DUP leader Jeffrey Donaldson moved this week to scotch the optimism about a potential return to Stormont engendered by the intervention of his former boss Peter Robinson.

In what was seen as a choreographed move by a man who remains close to Mr Donaldson, the former DUP chief said that it was time for unionists (ie the DUP)  to realise that they could not get all they wanted from the current negotiations and they should go back to Stormont and try to engineer more concessions from inside the institutions. He said he was hopeful that a deal for a return could be arrived at within the next few weeks.

Now, in one of the most tone-deaf in a long line of gormless defences of his policy, Mr Donaldson has said he’s not “fixated with timelines”, as he claims others are, and that any decision he makes in the coming weeks and months will not be “calendar-led”.
Not surprisingly, his words incurred the scorn and anger of those who are keen to see devolution restored and of  those whose cost-of-living woes are very much calendar-led. And if the discrepancy between the length of the month and the amount of income of ordinary people is becoming increasingly marked, how much more acutely are the needs of the desperately ill dependent on the passing of time?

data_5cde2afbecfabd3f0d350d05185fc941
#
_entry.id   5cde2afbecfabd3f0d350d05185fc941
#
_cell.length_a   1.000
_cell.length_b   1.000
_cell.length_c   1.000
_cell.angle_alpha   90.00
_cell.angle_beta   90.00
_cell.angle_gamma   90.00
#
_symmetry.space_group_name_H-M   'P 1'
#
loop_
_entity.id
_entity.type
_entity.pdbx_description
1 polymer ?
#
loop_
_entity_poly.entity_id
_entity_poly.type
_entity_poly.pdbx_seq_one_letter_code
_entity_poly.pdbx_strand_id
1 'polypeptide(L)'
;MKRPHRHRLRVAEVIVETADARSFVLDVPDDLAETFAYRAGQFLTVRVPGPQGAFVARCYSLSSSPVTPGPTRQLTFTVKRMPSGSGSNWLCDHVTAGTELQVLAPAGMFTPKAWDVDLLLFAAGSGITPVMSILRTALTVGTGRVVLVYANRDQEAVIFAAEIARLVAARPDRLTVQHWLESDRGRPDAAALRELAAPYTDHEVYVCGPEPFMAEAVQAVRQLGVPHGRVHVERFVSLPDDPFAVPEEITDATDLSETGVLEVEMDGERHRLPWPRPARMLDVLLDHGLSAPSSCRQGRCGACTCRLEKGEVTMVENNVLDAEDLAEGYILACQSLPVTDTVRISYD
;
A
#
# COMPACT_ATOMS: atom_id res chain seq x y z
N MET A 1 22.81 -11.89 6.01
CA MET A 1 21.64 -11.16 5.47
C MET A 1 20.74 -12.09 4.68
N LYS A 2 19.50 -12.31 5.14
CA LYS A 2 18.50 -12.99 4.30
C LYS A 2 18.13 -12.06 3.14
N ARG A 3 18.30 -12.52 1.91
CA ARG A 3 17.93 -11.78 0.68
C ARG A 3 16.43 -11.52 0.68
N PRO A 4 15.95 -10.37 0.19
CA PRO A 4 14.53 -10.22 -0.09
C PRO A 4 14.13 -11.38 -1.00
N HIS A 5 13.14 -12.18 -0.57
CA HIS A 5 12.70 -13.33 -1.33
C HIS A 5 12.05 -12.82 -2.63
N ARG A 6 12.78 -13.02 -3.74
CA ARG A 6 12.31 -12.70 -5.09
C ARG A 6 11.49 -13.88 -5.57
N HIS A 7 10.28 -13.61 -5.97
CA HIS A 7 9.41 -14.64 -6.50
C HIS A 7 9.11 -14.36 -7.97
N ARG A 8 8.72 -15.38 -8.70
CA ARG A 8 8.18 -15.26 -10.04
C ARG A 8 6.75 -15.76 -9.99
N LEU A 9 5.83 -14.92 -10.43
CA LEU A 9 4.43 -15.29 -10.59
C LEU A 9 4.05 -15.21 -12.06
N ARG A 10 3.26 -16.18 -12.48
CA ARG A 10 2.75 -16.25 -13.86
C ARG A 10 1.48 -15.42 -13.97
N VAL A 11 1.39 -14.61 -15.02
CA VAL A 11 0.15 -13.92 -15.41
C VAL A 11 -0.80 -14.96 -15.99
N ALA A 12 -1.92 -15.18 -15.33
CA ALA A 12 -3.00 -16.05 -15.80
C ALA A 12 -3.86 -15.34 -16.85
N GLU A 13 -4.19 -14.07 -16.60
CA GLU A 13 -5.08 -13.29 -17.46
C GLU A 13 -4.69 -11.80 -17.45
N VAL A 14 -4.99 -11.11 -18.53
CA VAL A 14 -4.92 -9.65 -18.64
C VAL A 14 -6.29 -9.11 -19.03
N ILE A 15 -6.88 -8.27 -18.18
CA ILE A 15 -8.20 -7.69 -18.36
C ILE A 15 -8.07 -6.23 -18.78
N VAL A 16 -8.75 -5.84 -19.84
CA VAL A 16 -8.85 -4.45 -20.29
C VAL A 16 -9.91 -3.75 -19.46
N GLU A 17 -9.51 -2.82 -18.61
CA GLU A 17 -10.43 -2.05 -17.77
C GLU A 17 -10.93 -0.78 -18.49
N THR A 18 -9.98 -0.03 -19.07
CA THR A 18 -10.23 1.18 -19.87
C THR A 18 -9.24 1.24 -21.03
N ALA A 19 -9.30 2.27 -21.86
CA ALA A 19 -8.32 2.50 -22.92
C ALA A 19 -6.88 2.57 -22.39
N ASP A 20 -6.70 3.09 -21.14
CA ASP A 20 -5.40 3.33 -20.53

Mr Donaldson and those senior party figures who are driving this nameless and shapeless policy will not feel the effects of a continuing boycott, they will not suffer from the inability of the devolved institutions to implement the range of powers available to them to mitigate the worst effects of deepening Tory austerity. But they have no hesitation in consigning those who will feel the effects and who will suffer to more weeks and months – and possibly even years – of deliberate inertia imposed on political institutions that have nothing – precisely nothing – to do with the Brexit-related developments that they seek to reverse.

Meanwhile, Mr Donaldson and his DUP Westminster colleagues – who actually sit in the place that drew up the Protocol and that put in place the Irish Sea Border – will watch the non-time-limited progress of the abstention policy sunk in the voluminous cushions of their full salaries and expenses.

There is no coherent argument for a split policy on political boycott. Staying out of Stormont, an institution that is utterly unconnected to unionism’s Protocol and sea border worries, while continuing to strut the stage at Westminster, harbinger of  unionism’s constitutional woes, is a flagrant example of double standards. It’s slashed wages for the little men and women MLAs, business as usual for the noisy big beasts on the green and red benches in London. The difficulty for the rest of us is that the DUP has so successfully gaslit its base that this screaming contradiction matters not. So numbed and impotent have unionist voters become that the nihilistic buzz of saying no seems at this point to be an addiction.

We can only hope that will change as things get worse.